Traffic may not be everyone's favorite conversation topic, but IT teams must discuss and analyze traffic that passes through their organization's network to protect those networks against breaches and other cybersecurity threats.
The programming language Python can make network traffic analysis easier to implement, thanks to Python's clear, high-level syntax, security researcher and author José Manuel Ortega said. Ortega has authored various books about Python networking and how network traffic analysis with Python can benefit an organization's network security strategy.
Ortega's book, Mastering Python for Networking and Security -- available now -- tackles these issues head-on.
Below is a chapter excerpt: "Chapter 5: Analyzing Network Traffic." This chapter focuses on network traffic analysis with Python modules Scapy and Pcapy. These modules can create small scripts to examine a network's traffic, though they handle packets in different ways. For example, Pcapy focuses more on packet captures, while Scapy involves packet creation and modification. The chapter dives into these specifics, along with further critical information for network traffic analysis with Python.
Before readers explore the chapter, however, Ortega recommended readers have a basic understanding of how to capture network packages with network traffic analysis tools and commands, such as Wireshark or TCPdump. Ortega also recommended readers familiarize themselves with Linux systems before they start the chapter.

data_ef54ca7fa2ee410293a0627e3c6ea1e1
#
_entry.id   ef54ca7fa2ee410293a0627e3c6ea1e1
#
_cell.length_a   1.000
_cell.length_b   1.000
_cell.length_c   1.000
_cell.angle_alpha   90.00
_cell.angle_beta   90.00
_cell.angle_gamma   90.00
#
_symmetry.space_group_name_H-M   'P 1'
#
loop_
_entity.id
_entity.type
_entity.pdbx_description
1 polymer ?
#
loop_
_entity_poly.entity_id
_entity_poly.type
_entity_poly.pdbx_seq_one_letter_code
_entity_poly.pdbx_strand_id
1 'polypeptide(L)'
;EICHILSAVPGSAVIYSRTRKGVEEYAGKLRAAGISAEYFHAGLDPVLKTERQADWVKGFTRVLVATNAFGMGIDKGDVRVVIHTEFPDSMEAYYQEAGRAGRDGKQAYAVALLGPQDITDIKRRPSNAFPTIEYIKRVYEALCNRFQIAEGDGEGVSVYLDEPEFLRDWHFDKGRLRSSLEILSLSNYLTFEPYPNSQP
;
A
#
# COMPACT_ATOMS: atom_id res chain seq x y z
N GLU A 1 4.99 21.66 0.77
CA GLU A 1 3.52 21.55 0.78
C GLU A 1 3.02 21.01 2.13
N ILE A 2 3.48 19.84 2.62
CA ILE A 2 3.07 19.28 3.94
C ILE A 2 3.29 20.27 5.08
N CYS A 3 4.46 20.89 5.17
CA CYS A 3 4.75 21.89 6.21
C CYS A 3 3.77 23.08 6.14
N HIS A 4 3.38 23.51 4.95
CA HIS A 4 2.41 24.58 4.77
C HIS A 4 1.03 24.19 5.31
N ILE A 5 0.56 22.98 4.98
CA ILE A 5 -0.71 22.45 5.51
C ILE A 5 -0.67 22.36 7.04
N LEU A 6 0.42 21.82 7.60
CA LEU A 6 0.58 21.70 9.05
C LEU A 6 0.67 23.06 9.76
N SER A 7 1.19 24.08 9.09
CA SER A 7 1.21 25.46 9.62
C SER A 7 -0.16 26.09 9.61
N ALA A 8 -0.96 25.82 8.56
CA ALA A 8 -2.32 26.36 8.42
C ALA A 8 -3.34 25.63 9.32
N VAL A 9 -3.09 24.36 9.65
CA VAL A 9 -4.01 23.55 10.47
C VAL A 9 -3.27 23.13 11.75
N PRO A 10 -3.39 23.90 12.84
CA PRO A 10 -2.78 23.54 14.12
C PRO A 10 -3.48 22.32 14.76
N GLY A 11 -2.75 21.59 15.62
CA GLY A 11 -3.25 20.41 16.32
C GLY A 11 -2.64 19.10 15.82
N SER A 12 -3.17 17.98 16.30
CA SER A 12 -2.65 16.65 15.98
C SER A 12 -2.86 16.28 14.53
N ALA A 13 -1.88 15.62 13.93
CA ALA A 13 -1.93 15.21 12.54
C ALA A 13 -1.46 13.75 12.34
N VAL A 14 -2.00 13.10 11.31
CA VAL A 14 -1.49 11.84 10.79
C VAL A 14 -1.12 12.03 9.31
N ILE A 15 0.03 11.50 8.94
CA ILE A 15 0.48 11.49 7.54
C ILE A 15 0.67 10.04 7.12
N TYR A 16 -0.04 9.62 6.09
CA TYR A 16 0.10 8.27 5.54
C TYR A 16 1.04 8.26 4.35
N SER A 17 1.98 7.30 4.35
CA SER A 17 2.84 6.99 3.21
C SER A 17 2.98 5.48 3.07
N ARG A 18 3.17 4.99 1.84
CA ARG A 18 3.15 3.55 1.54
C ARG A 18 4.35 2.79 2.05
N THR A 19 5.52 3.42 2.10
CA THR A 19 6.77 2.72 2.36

The book takes readers through a network's lifecycle with Python, from how to build a network to how to protect the network from breaches and other security attacks. Network traffic analysis with Python is a key factor in network security assessments, which this chapter emphasizes.
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In Mastering Python for Networking and Security, Ortega covers what he dubbed the "broad, multidisciplinary field" of network packet analysis. Knowledge of these network protocols is important for everyone involved in networking, especially systems administrators and security experts, Ortega said, and it's crucial for organizations to support these tasks and endeavors as well.